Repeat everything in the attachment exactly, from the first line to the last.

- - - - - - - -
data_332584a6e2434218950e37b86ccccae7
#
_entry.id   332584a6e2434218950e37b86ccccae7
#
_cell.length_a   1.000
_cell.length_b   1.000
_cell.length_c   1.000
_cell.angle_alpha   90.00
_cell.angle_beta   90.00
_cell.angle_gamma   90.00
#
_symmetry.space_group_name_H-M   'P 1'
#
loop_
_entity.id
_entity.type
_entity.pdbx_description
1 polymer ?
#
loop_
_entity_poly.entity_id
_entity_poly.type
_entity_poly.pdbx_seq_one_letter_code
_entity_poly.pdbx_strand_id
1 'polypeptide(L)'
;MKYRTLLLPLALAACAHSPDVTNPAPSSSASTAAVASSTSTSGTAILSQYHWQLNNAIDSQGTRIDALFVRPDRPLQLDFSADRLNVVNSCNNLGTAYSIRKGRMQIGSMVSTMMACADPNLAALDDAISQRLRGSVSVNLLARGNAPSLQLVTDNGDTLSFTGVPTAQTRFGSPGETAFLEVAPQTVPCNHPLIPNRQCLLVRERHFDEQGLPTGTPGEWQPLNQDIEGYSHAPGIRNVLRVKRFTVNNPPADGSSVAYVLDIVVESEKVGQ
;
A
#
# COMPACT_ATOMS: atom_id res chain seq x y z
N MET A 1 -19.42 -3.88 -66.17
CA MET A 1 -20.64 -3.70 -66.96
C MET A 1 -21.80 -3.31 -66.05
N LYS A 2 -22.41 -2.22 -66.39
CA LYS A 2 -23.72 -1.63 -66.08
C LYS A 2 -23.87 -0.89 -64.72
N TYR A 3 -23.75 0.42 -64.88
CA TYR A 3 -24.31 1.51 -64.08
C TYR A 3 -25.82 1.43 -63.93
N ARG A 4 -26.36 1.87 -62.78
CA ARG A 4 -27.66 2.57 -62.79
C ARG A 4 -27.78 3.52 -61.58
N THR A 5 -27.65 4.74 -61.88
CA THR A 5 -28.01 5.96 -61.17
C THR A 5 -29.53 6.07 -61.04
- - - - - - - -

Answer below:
data_332584a6e2434218950e37b86ccccae7
#
_entry.id   332584a6e2434218950e37b86ccccae7
#
_cell.length_a   1.000
_cell.length_b   1.000
_cell.length_c   1.000
_cell.angle_alpha   90.00
_cell.angle_beta   90.00
_cell.angle_gamma   90.00
#
_symmetry.space_group_name_H-M   'P 1'
#
loop_
_entity.id
_entity.type
_entity.pdbx_description
1 polymer ?
#
loop_
_entity_poly.entity_id
_entity_poly.type
_entity_poly.pdbx_seq_one_letter_code
_entity_poly.pdbx_strand_id
1 'polypeptide(L)'
;MKYRTLLLPLALAACAHSPDVTNPAPSSSASTAAVASSTSTSGTAILSQYHWQLNNAIDSQGTRIDALFVRPDRPLQLDFSADRLNVVNSCNNLGTAYSIRKGRMQIGSMVSTMMACADPNLAALDDAISQRLRGSVSVNLLARGNAPSLQLVTDNGDTLSFTGVPTAQTRFGSPGETAFLEVAPQTVPCNHPLIPNRQCLLVRERHFDEQGLPTGTPGEWQPLNQDIEGYSHAPGIRNVLRVKRFTVNNPPADGSSVAYVLDIVVESEKVGQ
;
A
#
# COMPACT_ATOMS: atom_id res chain seq x y z
N MET A 1 -19.42 -3.88 -66.17
CA MET A 1 -20.64 -3.70 -66.96
C MET A 1 -21.80 -3.31 -66.05
N LYS A 2 -22.41 -2.22 -66.39
CA LYS A 2 -23.72 -1.63 -66.08
C LYS A 2 -23.87 -0.89 -64.72
N TYR A 3 -23.75 0.42 -64.88
CA TYR A 3 -24.31 1.51 -64.08
C TYR A 3 -25.82 1.43 -63.93
N ARG A 4 -26.36 1.87 -62.78
CA ARG A 4 -27.66 2.57 -62.79
C ARG A 4 -27.78 3.52 -61.58
N THR A 5 -27.65 4.74 -61.88
CA THR A 5 -28.01 5.96 -61.17
C THR A 5 -29.53 6.07 -61.04